"There is an art to making injera," Kibrom tells me. It requires practice and patience. Teff is mixed with water and allowed to sit for a week while it becomes inoculated with natural yeast as with sourdough bread. That goo will eventually find its way to a batter that will hit the surface of a hot pan to form the famous bread of Ethiopian cuisine which will be ripped to grab bites of the chicken stew, dorot wat.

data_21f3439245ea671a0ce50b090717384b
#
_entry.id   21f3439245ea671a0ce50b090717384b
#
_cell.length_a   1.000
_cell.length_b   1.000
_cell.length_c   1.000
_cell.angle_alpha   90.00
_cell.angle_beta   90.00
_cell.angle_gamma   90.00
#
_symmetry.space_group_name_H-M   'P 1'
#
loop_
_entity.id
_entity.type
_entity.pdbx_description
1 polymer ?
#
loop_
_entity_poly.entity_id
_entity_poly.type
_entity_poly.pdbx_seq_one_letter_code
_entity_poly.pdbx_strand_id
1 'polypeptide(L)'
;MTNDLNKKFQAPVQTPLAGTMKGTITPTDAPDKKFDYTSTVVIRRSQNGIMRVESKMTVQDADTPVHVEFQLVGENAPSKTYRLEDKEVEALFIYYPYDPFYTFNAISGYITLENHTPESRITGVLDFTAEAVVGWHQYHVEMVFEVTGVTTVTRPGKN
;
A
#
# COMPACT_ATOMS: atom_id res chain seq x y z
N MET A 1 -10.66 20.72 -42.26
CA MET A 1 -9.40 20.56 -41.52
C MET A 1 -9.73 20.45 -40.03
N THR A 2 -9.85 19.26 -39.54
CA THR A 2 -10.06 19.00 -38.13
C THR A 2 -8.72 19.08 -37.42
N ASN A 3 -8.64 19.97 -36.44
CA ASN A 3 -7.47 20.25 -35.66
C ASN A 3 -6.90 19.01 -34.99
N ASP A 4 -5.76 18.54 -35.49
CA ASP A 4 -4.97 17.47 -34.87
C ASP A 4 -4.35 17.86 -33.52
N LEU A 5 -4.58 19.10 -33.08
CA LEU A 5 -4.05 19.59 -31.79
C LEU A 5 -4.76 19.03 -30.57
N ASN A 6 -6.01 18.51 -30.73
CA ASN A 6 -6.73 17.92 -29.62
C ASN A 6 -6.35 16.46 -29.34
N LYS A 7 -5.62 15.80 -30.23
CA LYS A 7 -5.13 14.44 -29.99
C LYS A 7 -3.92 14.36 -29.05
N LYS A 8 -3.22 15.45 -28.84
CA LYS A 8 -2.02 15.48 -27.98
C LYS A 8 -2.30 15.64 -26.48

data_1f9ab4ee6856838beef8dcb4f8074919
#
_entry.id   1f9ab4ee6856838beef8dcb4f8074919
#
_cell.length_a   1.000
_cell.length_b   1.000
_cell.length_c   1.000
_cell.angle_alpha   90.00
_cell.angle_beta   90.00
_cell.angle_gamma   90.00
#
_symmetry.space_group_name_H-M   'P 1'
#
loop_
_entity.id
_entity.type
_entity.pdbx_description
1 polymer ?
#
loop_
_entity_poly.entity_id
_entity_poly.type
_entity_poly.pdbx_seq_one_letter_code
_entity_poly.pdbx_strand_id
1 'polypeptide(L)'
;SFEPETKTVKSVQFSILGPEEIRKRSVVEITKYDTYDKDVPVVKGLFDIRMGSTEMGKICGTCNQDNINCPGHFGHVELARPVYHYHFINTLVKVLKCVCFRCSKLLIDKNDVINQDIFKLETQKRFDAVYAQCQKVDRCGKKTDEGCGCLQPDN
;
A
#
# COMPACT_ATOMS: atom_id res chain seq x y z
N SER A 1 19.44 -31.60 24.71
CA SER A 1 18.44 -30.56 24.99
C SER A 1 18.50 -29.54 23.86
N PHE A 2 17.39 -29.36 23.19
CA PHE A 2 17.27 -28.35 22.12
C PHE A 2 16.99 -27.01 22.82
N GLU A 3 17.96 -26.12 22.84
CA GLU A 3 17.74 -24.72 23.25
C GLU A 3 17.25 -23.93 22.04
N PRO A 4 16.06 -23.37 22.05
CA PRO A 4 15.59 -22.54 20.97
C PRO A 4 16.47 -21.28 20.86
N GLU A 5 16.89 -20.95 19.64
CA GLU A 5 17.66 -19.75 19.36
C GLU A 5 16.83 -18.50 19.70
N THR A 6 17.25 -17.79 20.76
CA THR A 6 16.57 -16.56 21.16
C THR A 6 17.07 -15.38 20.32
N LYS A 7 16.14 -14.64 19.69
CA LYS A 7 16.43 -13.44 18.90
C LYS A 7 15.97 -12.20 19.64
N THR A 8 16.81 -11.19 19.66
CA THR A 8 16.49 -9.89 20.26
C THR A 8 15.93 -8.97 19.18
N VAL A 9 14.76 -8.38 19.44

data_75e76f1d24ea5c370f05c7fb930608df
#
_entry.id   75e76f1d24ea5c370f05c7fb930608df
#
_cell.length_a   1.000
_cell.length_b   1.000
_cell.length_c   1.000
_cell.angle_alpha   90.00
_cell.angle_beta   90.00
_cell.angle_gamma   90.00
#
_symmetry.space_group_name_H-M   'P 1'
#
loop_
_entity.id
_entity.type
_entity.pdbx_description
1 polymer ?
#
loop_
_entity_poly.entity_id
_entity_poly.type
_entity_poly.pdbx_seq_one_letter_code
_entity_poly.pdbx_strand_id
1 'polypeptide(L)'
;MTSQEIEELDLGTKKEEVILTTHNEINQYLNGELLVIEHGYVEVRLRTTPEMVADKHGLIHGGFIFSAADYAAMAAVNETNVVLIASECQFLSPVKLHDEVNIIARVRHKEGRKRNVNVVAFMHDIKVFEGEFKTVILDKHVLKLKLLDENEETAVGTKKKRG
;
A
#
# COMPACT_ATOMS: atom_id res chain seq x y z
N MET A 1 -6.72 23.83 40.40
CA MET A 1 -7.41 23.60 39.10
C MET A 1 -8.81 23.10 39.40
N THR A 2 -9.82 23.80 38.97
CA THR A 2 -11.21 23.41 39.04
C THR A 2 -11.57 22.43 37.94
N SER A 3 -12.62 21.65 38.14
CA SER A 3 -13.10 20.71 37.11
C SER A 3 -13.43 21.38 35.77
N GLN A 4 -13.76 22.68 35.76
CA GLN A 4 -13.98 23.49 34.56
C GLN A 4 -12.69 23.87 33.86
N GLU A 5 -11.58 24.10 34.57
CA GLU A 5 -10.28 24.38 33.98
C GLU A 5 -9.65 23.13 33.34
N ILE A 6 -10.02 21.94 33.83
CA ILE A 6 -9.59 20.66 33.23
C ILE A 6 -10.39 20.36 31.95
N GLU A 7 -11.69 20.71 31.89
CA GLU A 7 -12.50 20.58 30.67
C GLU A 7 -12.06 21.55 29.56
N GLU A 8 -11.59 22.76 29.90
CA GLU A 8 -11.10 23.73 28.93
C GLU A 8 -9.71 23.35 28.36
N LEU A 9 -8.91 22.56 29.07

While we cooked our way through a few iterations of injera that involved a lot of trial and error (at my end), I learned that Kibrom came to the United States as a refugee, after escaping from his war-torn country of Eritrea. Opening a restaurant and sharing his food was a way for him to stay connected with his past yet keep the doors open for people with whom he could share his culture and story.